City streets deserted after gangs take prison staff hostage, set off explosions and briefly seize a TV station live on air.
Ecuadorian President Daniel Noboa says his country is “at war” after drug gangs took more than 130 prison guards and other staff hostage and briefly captured a TV station during a live broadcast.
“We are at war, and we cannot cede in the face of these terrorist groups,” Noboa told radio station Canela Radio on Wednesday.
The increase in violence began after Noboa announced a state of emergency following the prison escape of Ecuador’s most powerful narco boss, the Los Choneros gang leader Adolfo Macias, over the weekend.
On Tuesday, Noboa gave orders to “neutralise” criminal gangs after gunmen stormed and opened fire on a TV studio and threatened executions of civilians and security forces.
Noboa on Tuesday named 22 gangs as “terrorist” organisations, making them official military targets.
The government said the violence is a reaction to Noboa’s plan to build new high-security prisons for gang leaders. Noboa said the design for two new facilities would be made public on Thursday.
“We are making every effort to recover all the hostages,” Noboa said, adding that the armed forces have taken over the rescue efforts.
“We are doing everything possible and the impossible to get them back safe and sound.”
Riots have erupted in several prisons where 125 guards and 14 administrative staff have been taken hostage, the SNAI prisons agency said.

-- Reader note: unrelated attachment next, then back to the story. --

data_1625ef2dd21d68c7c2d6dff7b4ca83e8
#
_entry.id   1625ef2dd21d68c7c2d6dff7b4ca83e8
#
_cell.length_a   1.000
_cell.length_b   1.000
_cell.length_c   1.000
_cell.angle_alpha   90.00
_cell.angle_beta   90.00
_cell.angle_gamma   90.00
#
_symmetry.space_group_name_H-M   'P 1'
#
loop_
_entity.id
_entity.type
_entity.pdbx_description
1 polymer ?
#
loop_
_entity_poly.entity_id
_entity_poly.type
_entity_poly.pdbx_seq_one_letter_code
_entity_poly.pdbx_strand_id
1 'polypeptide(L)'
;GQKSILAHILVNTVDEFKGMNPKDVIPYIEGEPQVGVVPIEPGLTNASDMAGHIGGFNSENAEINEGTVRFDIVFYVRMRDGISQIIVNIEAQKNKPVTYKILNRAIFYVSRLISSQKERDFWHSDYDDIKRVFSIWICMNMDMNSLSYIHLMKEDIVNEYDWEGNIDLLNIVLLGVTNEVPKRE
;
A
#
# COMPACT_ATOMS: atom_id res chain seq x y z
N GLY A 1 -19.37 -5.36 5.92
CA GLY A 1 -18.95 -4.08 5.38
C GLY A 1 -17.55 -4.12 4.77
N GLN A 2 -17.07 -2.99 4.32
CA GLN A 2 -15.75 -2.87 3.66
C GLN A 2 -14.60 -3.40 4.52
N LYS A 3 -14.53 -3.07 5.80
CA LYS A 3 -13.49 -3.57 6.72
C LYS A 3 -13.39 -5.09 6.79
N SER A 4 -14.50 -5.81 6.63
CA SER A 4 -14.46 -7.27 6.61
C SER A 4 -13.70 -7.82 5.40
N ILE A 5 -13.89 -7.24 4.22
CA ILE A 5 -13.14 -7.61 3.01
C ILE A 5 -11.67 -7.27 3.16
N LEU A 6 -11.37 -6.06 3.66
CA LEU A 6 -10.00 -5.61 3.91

Eleven people were released on Tuesday, it said.
TV station takeover
In the port city of Guayaquil, attackers wearing balaclavas stormed a state-owned TV station on Tuesday, briefly taking several journalists and staff members hostage on live TV.
The attackers also kidnapped several police officers, one of whom was forced to read a statement to Noboa at gunpoint.
“You declared a state of emergency. We declare police, civilians and soldiers to be the spoils of war,” a terrified officer read.
The statement added that anyone found on the streets after 11pm would be “executed”.
Ecuadorian police said on Wednesday that there have been 70 arrests made since Monday in response to the violence, including the TV station takeover.
World leaders and international bodies have condemned the unrest in the South American country.
European Union foreign policy chief Josep Borrell described the increase of gang activity as a “direct attack on democracy and the rule of law”.
Brian Nichols, the top United States diplomat for Latin America, said Washington was “extremely concerned” by the events and was in “close contact” with Noboa.
France and Russia advised their citizens against travel to Ecuador.